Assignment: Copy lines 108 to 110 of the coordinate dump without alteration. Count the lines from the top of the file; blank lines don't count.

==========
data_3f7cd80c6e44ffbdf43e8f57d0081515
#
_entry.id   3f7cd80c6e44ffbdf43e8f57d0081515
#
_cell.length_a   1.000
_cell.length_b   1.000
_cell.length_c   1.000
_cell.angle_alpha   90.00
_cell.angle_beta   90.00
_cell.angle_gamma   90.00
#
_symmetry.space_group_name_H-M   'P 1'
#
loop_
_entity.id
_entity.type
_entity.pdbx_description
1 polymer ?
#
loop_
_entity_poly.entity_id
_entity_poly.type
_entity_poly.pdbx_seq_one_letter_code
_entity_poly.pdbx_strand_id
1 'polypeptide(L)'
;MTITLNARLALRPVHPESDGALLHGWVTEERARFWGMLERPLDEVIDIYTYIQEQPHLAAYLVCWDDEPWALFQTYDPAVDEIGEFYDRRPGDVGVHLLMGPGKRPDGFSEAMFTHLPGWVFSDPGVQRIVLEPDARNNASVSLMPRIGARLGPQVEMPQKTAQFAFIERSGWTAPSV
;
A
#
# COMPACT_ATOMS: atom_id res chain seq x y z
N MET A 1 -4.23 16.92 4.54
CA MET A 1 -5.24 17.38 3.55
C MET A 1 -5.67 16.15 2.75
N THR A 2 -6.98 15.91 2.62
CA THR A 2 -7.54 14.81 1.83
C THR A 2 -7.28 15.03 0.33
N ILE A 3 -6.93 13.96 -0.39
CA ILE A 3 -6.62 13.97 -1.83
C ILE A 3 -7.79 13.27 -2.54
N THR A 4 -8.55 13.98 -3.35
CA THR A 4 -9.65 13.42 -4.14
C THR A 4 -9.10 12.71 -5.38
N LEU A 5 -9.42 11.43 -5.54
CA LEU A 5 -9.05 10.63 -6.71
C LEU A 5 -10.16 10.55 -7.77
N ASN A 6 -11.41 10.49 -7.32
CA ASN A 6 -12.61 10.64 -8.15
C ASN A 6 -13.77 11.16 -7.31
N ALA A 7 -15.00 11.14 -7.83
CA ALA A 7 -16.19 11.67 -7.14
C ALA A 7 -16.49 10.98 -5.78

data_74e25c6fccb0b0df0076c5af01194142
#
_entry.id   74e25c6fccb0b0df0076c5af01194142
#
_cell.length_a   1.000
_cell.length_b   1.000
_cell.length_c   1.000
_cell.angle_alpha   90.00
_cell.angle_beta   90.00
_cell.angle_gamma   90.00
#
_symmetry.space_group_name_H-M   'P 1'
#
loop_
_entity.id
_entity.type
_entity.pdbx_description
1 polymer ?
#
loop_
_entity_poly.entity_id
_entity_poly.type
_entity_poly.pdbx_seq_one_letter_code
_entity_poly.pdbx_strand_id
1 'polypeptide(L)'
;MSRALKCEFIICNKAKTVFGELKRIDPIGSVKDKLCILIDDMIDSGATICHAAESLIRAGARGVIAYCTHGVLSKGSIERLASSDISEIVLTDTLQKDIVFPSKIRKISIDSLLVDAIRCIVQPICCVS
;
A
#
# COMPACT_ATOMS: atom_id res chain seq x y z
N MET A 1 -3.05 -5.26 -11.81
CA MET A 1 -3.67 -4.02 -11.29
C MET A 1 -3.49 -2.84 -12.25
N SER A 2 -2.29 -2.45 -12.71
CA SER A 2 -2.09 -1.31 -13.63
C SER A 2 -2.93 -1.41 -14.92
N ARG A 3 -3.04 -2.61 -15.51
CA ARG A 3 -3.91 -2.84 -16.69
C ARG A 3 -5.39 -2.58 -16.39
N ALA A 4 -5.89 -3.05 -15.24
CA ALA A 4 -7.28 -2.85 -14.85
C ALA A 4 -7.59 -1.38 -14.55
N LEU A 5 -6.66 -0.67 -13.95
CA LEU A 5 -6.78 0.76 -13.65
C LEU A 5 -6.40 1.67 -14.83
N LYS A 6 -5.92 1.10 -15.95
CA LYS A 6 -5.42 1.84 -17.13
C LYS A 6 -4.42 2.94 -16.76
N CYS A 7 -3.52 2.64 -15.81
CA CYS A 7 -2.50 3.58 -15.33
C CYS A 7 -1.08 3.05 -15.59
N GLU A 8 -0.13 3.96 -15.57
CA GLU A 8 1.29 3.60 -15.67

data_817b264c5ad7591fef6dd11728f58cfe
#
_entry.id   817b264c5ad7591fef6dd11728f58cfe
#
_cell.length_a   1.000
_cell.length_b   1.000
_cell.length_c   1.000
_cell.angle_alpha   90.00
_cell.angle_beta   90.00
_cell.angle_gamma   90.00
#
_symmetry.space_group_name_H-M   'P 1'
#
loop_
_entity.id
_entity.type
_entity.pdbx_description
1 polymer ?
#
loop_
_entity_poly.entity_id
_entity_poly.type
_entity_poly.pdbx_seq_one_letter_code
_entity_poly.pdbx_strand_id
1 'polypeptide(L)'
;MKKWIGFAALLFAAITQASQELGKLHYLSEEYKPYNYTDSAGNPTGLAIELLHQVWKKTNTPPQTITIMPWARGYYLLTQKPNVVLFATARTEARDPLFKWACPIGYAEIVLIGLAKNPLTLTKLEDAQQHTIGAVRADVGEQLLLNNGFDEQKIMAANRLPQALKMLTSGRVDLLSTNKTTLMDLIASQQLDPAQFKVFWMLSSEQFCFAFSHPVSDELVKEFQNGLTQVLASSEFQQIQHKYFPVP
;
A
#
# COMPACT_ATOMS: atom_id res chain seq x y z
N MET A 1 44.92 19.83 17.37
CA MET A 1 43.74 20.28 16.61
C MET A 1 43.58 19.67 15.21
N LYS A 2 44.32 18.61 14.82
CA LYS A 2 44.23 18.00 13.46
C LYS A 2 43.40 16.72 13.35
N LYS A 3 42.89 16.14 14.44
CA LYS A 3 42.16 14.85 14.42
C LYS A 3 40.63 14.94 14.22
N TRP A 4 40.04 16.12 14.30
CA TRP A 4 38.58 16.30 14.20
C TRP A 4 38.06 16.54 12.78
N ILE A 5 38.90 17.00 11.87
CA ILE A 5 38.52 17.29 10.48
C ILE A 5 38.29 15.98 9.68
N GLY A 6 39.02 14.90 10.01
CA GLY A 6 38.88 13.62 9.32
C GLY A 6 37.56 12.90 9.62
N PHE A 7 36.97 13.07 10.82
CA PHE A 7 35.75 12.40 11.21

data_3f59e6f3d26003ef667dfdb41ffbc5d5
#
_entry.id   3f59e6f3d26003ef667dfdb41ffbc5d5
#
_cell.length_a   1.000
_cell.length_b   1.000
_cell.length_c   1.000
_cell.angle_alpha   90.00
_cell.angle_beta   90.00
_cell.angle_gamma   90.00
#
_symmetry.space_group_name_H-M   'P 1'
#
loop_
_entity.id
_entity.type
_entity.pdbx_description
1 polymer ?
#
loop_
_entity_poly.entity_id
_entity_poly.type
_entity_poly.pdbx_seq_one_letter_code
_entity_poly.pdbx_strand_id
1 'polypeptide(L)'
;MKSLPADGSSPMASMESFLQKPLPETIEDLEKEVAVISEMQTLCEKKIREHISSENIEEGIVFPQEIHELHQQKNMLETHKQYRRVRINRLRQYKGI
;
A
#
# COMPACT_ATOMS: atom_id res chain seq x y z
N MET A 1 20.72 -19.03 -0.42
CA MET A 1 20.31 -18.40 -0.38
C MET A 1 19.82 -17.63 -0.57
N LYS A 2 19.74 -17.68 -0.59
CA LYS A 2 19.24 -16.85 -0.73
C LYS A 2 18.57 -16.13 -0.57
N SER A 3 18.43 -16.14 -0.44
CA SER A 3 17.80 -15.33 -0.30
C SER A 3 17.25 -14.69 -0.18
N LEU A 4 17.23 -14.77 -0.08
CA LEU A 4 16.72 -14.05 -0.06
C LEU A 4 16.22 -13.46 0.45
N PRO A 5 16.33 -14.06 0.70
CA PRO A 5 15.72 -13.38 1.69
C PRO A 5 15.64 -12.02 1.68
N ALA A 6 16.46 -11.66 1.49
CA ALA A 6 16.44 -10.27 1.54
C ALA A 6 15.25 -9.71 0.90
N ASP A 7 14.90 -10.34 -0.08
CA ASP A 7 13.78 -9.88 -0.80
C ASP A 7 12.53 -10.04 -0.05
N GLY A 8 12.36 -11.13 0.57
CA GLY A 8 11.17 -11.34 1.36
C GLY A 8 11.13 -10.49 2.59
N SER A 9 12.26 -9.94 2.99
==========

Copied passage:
#
_cell.length_a   1.000
_cell.length_b   1.000